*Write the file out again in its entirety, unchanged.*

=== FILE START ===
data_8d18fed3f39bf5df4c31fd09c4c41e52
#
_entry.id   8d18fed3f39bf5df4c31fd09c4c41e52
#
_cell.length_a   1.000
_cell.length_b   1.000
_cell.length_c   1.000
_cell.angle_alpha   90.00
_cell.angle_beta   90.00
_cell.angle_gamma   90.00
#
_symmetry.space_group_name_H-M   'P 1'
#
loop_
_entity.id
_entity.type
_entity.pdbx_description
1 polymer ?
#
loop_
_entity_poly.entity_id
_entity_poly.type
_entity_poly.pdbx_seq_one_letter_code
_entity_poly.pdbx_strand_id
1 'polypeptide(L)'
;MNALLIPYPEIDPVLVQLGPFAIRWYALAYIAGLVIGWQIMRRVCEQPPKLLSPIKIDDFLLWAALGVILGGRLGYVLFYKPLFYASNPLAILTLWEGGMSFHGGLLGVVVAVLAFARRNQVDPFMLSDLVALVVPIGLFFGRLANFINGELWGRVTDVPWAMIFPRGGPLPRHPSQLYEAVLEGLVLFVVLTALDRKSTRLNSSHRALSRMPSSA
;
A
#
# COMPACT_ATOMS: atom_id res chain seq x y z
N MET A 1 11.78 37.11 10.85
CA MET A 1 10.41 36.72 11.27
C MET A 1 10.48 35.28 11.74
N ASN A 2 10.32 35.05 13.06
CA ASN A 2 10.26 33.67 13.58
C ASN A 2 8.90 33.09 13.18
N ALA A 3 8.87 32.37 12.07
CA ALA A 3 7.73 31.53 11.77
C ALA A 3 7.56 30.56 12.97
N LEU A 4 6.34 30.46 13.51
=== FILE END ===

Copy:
data_8d18fed3f39bf5df4c31fd09c4c41e52
#
_entry.id   8d18fed3f39bf5df4c31fd09c4c41e52
#
_cell.length_a   1.000
_cell.length_b   1.000
_cell.length_c   1.000
_cell.angle_alpha   90.00
_cell.angle_beta   90.00
_cell.angle_gamma   90.00
#
_symmetry.space_group_name_H-M   'P 1'
#
loop_
_entity.id
_entity.type
_entity.pdbx_description
1 polymer ?
#
loop_
_entity_poly.entity_id
_entity_poly.type
_entity_poly.pdbx_seq_one_letter_code
_entity_poly.pdbx_strand_id
1 'polypeptide(L)'
;MNALLIPYPEIDPVLVQLGPFAIRWYALAYIAGLVIGWQIMRRVCEQPPKLLSPIKIDDFLLWAALGVILGGRLGYVLFYKPLFYASNPLAILTLWEGGMSFHGGLLGVVVAVLAFARRNQVDPFMLSDLVALVVPIGLFFGRLANFINGELWGRVTDVPWAMIFPRGGPLPRHPSQLYEAVLEGLVLFVVLTALDRKSTRLNSSHRALSRMPSSA
;
A
#
# COMPACT_ATOMS: atom_id res chain seq x y z
N MET A 1 11.78 37.11 10.85
CA MET A 1 10.41 36.72 11.27
C MET A 1 10.48 35.28 11.74
N ASN A 2 10.32 35.05 13.06
CA ASN A 2 10.26 33.67 13.58
C ASN A 2 8.90 33.09 13.18
N ALA A 3 8.87 32.37 12.07
CA ALA A 3 7.73 31.53 11.77
C ALA A 3 7.56 30.56 12.97
N LEU A 4 6.34 30.46 13.51